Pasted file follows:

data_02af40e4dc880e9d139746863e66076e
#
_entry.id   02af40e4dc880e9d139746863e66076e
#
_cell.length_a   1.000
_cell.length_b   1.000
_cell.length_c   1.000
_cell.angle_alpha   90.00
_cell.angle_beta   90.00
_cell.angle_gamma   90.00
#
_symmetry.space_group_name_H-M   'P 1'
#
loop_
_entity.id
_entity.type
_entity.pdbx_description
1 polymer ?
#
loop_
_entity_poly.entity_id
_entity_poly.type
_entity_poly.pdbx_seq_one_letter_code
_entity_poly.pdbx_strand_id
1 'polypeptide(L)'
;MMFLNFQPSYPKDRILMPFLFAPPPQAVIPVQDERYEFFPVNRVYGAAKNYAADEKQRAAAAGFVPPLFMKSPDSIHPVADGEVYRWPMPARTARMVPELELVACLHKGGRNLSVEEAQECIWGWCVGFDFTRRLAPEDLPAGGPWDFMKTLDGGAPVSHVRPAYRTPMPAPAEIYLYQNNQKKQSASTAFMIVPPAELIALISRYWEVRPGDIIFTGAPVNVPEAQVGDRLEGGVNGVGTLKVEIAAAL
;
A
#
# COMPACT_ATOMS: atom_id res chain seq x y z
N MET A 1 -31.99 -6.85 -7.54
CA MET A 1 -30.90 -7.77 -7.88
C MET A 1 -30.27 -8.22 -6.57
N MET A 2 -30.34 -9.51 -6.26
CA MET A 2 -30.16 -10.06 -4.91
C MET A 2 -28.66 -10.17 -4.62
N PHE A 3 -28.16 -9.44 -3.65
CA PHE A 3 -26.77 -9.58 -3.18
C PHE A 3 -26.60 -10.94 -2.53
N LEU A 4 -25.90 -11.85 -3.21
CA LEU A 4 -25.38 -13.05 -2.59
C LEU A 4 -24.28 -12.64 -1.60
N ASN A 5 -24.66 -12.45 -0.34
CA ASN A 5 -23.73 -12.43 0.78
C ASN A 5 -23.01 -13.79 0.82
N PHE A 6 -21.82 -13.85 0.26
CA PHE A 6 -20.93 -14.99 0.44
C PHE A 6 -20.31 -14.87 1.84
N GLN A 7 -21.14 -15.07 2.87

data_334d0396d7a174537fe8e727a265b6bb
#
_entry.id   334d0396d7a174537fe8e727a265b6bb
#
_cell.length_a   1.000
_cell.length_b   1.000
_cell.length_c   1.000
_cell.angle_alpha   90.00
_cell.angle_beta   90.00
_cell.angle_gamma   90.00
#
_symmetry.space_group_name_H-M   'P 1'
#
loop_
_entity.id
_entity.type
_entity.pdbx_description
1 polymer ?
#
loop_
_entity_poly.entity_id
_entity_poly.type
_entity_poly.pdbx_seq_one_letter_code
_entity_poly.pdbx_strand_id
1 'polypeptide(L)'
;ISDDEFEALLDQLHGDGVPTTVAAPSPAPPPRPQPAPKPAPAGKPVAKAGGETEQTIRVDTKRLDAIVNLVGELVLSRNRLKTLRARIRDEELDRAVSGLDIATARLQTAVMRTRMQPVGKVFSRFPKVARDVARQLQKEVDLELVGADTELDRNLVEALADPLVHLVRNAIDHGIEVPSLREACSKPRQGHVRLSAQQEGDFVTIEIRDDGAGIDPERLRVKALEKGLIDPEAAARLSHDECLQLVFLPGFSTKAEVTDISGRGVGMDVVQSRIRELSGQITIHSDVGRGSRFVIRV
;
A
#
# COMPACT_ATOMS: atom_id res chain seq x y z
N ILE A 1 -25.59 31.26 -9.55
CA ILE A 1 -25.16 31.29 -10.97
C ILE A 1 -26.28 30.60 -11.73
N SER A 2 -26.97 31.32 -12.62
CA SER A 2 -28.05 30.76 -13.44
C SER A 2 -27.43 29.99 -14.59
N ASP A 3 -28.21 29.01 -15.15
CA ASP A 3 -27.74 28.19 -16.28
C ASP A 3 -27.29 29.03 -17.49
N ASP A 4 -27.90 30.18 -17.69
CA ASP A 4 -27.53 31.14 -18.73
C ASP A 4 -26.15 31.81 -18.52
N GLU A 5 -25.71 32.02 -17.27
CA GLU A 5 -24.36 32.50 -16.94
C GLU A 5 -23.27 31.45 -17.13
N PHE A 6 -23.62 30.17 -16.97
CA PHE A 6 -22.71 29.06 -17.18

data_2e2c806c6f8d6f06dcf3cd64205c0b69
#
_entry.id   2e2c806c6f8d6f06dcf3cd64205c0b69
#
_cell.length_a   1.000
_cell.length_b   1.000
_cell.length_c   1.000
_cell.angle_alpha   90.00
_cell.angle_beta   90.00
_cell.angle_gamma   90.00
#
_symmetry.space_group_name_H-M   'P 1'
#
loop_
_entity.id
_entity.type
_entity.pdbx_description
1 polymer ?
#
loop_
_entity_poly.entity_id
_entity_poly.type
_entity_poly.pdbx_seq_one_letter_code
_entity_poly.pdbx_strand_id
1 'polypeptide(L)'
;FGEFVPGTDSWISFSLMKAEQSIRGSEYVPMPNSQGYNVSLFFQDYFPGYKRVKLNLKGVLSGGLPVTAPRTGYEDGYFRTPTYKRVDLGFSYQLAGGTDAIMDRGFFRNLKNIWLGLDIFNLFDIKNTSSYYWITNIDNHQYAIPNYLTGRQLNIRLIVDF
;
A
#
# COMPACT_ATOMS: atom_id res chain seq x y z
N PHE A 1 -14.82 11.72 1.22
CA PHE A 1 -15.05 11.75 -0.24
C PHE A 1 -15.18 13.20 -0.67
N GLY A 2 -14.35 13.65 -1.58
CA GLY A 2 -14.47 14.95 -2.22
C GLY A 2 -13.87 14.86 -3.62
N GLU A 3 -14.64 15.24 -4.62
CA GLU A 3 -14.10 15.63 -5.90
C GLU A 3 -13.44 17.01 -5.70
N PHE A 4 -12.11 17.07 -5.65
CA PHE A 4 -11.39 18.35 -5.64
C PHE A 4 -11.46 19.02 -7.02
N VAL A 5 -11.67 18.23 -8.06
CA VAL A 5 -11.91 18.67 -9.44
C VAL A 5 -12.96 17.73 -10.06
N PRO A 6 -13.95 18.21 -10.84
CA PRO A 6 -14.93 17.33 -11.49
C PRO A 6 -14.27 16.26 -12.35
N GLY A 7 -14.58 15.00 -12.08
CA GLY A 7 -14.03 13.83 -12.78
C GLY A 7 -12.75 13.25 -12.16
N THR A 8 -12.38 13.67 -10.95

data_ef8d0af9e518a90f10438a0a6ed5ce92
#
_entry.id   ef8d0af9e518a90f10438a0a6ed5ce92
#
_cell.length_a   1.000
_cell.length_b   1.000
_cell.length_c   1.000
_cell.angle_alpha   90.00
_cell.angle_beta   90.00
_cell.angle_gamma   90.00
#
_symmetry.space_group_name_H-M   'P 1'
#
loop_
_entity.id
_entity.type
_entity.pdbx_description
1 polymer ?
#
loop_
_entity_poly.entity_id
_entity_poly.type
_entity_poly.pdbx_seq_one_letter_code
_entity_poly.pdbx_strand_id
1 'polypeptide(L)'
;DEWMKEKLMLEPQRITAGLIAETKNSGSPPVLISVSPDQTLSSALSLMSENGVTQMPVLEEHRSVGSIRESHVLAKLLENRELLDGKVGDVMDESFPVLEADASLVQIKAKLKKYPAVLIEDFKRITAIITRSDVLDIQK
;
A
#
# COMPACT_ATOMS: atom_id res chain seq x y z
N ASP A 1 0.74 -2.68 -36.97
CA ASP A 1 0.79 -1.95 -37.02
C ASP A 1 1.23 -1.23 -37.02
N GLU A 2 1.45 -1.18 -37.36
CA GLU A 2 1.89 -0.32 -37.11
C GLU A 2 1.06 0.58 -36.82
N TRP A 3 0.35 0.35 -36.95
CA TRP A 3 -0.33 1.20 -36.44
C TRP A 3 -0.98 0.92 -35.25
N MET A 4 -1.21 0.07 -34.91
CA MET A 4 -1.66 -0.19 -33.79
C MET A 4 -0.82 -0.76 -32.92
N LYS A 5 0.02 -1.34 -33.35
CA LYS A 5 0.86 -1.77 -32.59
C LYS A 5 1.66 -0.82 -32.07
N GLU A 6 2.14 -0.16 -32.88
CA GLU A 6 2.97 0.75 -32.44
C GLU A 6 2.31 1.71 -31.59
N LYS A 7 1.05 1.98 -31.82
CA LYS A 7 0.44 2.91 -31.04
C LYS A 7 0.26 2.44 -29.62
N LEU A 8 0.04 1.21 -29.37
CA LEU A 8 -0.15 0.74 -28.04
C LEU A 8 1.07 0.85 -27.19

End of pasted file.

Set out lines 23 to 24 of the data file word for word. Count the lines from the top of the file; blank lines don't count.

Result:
_entity_poly.pdbx_seq_one_letter_code
_entity_poly.pdbx_strand_id